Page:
The new Uniroyal Goodrich Tire Company established its headquarters at the former B. F. Goodrich corporate headquarters, within its 27-building downtown complex in Akron, Ohio, which contained Goodrich’s original factory. In the fall of 1987, the B.F. Goodrich Company closed several manufacturing operations at the site, and most of the complex remained vacant until February 1988, when B.F. Goodrich announced plans to sell the vacant portions of the complex to the Covington Capital Corporation, a New York developer. In 1987, its first full year of operation, the new Uniroyal Goodrich Tire Company generated almost US$2 billion in sales revenue, with profit of about US$35 million. However, the merger soon proved to be difficult. In June 1988, B.F. Goodrich sold its 50% stake to a group of investors led by Clayton & Dubilier, Inc. for US$225 million. At the same time, B.F. Goodrich also received a warrant to purchase indirectly up to 7% of the equity in Uniroyal Goodrich Tire Company. Also in June 1988 as part of the sale deal, the new privately held tire company acquired publicly held debt of $415 million. The Uniroyal Goodrich Tire Company offered the debt securities in two parts through underwriters led by Drexel Burnham Lambert Inc. The two instruments were a US$250 million issue of 14 ⅛% notes due in 1998, and a US$165 million issue of 14 ½% subordinated debentures due in 2000.
For the year 1988, Uniroyal Goodrich Tire posted sales revenue of US$2.2 billion, while profit declined to about a third of the prior year, less than US$12 million, which included an extraordinary credit of nearly US$2 million from the purchase of Canadian annuity pension obligations, and also a charge of over US$16 million from the June 1988 recapitalization resulting from the selloff by B.F. Goodrich. Also in 1988, Michelin Group, a subsidiary of the French tire company Michelin et Cie (Euronext: ML) proposed to acquire the Uniroyal Goodrich Tire Company, and began acquiring a stake. In 1989, Uniroyal Goodrich Tire Company posted sales revenue that was up to almost US$2.3 billion, but profit was down by 90% to just over US$1 million, but included over US$9 million extraordinary credit that year for the ongoing Canadian annuity pension obligation purchase. 1989 year-end net income results were also hurt by increased interest expense of nearly US$31 million on the June 1988 debt recapitalization, and a US$29 million charge for deferred employee compensation related to the proposed purchase of the company by Michelin Group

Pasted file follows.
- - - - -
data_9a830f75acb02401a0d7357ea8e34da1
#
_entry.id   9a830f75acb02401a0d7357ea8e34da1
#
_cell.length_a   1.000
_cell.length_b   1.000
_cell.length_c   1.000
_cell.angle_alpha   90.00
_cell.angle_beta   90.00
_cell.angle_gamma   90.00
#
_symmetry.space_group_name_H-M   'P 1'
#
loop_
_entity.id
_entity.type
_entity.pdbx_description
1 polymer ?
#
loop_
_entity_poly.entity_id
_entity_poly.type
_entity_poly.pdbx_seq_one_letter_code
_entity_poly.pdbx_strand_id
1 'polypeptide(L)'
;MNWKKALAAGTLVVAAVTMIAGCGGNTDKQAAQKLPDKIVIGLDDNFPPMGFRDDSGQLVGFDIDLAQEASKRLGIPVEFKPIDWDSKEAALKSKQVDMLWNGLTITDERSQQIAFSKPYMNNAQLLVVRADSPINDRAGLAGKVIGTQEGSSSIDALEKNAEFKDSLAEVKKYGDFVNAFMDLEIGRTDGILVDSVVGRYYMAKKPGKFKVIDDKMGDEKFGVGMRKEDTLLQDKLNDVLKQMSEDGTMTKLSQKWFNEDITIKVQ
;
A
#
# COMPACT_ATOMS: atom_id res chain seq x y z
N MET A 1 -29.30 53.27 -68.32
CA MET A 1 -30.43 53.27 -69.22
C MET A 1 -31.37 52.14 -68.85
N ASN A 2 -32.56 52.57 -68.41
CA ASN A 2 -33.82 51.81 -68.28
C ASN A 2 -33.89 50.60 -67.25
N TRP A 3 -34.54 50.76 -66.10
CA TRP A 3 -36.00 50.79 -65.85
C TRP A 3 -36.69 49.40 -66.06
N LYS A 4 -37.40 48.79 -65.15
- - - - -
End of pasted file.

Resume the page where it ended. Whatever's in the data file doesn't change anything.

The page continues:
Sizes: 195 X 65 X 15, 205 X 60 X 15, 205 X 60 X 15, 205 X 65 X 15, 205 X 70 X 15, 215 X 70 X 15, 225 X 75 X 15, 235 X 75 X 15, 205 X 55 X 16, 205 X 60 X 16, 205 X 65 X 16, 215 X 55 X 16, 215 X 60 X 16, 225 X 60 X 16, 215 X 70 X 16, 225 X 75 X 16 LT, 245 X 75 X 16 (LT), 265 X 75 X 16 (LT), 215 X 85 X 16 (LT), 235 X 65 X R16, 205 X 45 X 17, 215 X 50 X 17, 225 X 50 X 17, 225 X 55 X 17, 235 X 50 X 17, 235 X 55 X 17, 235 X 60 X 17, 225 X 60 X 17, 225 X 65 X 17, 215 X 65 X 17, 235 X 65 X 17, 245 X 75 X R17, 245 X 65 X 17, 265 X 65 X 17, 215 X 50 X 18, 225 X 40 X 18, 225 X 45 X 18, 235 X 50 X 18, 235 X 55 X 18, 235 X 60 X 18, 235 X 65 X 18, 245 X 60 X 18, 255 X 65 X 18, 265 X 60 X 18, 275 X 70 X 18 (CT), 245 X 55 X 19, 245 X 45 X 20, 275 X 55 X 20, 275 X 60 X 20, 235 X 45 X 20.